How I Winter my Bees

Winter is the easiest time of year for beekeepers because once you get your bees tucked in for the winter there really isn’t much you can do, but this also makes it a scary time of year. Of course we still check on them but you can’t open up a hive until it’s over 10 degrees so no hive inspections. We use a plastic tube as a kind of stethoscope to listen to them and see if they sound strong instead of an inspection. But before this we get them ready for winter. 

In the fall once the honey is off we treat the bees. We use Apivar strips to treat for varroa mites, and a powdered oxy (oxytetracycline) for foul brood. Usually we do both in the fall and spring. This year will be the first time we didn’t treat with oxy before winter, so we’ll see how that goes. The treatments need to be done after the supers are removed and before you get the bees ready for winter. When we take the strips off its a sign we need to get ready for winter.

We do three things to get the bees ready. First we put insulation in the inner cover. I want to experiment with using wood shavings instead of insulation next year. We then wrap the hives in tar paper. I know some people use the bee cozys you can order from bee supply stores but I’ve never tried one. You don’t want your bees too bundled up or moisture won’t be able to get out and your hive could get moldy. 

Finally we put an entrance reducer on the hives. The reducers help prevent robbing, they prevent mice from getting in and they also keep them a bit warmer by letting less air in. We are using both wooden and metal entrance reducers and I think I like the wooden ones better but I haven’t decided. I worry the metal ones don’t provide a big enough space for the bees to clean out dead bees. You can make the wooden ones yourself or buy either kind at a bee supply store. You could also just block the hive door with whatever you have on hand. This isn’t the best option because the real reducers are secured to the hive.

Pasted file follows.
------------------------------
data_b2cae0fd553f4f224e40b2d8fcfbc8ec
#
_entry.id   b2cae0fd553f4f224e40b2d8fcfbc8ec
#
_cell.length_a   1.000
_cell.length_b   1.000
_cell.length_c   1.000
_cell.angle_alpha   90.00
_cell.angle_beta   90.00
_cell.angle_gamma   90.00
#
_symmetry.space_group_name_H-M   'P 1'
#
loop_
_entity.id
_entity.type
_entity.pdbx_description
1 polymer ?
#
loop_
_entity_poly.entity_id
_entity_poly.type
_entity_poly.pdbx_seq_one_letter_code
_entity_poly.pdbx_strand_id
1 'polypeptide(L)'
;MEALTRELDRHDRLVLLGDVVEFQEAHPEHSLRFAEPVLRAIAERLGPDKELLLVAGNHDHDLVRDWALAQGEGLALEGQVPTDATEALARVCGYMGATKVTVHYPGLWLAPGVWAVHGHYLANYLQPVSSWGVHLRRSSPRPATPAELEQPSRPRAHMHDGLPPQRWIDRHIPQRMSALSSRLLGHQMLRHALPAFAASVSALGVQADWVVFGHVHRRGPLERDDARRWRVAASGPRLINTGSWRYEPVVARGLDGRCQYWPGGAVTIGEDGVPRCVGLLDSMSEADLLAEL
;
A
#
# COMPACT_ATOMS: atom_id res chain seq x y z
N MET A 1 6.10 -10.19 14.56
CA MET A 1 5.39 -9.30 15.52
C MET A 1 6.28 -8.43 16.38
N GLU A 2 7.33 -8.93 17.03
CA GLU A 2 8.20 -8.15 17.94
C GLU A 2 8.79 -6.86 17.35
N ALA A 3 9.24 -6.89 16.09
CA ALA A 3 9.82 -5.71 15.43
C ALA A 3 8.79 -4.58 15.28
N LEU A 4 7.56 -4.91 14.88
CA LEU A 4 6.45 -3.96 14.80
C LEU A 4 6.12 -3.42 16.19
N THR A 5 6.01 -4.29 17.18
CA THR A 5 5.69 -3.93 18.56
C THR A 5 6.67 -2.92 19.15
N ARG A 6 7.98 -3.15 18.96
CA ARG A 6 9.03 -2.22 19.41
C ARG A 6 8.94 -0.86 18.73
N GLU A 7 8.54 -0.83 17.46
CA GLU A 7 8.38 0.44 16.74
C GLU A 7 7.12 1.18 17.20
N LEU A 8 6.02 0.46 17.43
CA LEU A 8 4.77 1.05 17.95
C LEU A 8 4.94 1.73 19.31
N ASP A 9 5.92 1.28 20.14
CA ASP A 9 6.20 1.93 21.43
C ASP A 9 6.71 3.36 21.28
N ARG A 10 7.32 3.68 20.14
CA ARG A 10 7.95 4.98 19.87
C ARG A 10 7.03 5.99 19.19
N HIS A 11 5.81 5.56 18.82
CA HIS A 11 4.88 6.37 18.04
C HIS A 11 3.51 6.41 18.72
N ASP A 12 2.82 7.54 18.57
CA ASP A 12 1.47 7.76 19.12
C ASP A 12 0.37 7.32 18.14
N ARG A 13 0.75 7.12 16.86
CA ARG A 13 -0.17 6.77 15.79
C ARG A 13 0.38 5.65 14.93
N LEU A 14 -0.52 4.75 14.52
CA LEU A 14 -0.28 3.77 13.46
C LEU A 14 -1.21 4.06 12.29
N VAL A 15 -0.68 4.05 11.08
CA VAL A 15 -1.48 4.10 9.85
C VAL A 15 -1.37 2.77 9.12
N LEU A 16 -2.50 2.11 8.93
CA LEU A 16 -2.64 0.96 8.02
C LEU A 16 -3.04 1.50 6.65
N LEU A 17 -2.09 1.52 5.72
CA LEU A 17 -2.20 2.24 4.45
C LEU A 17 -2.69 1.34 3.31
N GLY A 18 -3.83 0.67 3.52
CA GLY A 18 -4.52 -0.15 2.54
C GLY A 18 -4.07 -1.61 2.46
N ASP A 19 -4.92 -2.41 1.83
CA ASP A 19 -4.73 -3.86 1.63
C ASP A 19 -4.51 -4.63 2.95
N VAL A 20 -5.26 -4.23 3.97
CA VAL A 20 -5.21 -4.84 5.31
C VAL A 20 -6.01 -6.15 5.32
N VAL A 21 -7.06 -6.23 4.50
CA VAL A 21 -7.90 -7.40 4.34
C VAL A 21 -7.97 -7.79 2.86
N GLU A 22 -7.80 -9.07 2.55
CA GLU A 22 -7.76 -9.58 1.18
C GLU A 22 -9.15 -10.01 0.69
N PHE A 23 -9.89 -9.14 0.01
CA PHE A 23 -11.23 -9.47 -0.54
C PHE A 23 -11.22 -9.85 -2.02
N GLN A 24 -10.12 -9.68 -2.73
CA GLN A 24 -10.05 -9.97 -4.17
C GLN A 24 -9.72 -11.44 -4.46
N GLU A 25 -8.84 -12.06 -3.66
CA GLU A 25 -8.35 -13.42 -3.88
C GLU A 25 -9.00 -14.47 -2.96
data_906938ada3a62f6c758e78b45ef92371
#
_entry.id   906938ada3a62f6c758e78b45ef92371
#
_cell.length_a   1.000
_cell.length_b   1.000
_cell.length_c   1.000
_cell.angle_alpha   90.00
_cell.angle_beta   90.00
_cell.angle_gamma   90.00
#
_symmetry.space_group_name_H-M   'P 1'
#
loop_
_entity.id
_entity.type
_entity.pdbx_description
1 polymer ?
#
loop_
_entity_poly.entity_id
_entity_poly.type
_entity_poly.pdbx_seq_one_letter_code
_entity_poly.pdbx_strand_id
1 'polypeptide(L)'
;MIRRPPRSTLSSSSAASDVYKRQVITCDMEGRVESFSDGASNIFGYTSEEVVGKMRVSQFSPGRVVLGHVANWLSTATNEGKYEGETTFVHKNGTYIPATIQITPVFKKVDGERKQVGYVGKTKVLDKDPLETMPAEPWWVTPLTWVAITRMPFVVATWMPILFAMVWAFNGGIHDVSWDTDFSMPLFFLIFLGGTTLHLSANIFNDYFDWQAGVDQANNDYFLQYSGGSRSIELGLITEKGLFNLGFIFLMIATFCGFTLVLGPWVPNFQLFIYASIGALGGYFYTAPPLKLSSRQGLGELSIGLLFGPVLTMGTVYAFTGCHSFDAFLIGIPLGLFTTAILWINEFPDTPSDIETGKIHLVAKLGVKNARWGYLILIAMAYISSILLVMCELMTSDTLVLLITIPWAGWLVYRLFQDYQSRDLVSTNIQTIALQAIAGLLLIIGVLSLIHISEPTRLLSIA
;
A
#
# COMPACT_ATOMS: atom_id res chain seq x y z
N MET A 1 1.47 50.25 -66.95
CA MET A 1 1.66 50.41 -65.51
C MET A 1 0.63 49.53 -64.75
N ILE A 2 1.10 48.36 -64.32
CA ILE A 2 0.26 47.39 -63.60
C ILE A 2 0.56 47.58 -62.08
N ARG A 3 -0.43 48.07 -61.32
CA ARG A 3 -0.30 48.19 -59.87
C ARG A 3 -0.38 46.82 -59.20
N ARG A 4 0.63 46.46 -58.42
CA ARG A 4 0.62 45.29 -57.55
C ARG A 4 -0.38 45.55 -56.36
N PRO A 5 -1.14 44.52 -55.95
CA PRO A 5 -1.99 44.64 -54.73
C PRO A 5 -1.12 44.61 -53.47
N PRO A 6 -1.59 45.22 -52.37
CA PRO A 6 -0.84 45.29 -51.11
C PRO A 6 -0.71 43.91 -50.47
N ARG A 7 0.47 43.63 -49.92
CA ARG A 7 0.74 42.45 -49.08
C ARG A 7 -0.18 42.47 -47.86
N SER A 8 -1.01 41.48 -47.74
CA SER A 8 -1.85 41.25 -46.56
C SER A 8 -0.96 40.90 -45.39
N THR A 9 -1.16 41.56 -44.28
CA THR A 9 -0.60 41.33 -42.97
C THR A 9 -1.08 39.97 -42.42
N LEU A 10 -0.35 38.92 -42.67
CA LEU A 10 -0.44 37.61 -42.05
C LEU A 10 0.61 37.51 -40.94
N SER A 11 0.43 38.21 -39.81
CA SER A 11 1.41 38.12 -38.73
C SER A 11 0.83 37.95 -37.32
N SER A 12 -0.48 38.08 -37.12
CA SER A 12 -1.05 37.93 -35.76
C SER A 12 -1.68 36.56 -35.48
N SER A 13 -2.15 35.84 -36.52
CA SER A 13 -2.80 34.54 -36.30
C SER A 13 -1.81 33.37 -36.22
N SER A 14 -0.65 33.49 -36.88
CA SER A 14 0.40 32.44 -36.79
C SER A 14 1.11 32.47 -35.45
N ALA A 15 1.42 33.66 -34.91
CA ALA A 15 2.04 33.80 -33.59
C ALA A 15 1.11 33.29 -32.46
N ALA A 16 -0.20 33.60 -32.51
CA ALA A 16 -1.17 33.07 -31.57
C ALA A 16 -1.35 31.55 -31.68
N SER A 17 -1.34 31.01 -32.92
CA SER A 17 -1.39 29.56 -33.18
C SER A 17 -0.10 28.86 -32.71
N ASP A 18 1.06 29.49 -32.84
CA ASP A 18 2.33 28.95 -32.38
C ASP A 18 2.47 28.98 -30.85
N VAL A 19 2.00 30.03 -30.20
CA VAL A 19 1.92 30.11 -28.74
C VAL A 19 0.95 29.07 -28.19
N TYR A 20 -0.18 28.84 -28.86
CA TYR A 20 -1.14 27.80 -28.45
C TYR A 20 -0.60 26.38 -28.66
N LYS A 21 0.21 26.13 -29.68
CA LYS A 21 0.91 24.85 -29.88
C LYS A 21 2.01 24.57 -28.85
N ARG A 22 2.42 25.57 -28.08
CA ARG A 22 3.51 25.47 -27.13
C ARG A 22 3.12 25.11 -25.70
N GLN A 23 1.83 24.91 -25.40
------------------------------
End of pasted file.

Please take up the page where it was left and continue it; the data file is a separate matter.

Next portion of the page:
And that’s it. Now you just need to cross your fingers and hope everybody makes it through the winter. 

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3 thoughts on “How I Winter my Bees”

  1. Always interesting to see how other beekeepers do things. What about feeding? I think I remember a post saying you do leave some comb in there for them, but as it sounds like it gets pretty cold where you are, do you do bee cakes or sugar water or anything?

    Also curious about your statement bout pretreating your healthy hives. I wasn’t sure if you realized that, just like with people, antibiotics for healthy bees have the ability to potentially make them weaker overall to pesticide exposure (here’s a good link to a study: https://phys.org/news/2011-11-widely-bee-antibiotic.html, and here’s a good link debating it: https://www.honeybeesonline.com/bee-medication/). Thoughts…?

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    1. We feed weak hives in the fall with sugar syrup to build them up before winter, but we leave two brood boxes on which gives them enough honey for the winter. If a hive becomes weak during the winter than we will feed them but in the last three years we’ve only needed to feed two hives during the winter (knock on wood) and it was a longer colder winter.
      I treat for mites every year because mites never go away and I’d hate for the mite population to grow over the winter when there’s nothing I can do about it. I think you misread, I did not treat with oxy this year. They’ve actually put a new law in in Canada where you have to have a vet (who knows nothing about bees so it’s annoying but I see why they’re doing it) prescribe it for you. They want to control the use of antibiotics. I think it’s not the best way, maybe a bee inspector instead of a vet. We talked about it with our large animal vet and she said as long as she doesn’t have to go near them she’ll prescribe it, so seems to me the extra step won’t help anything.

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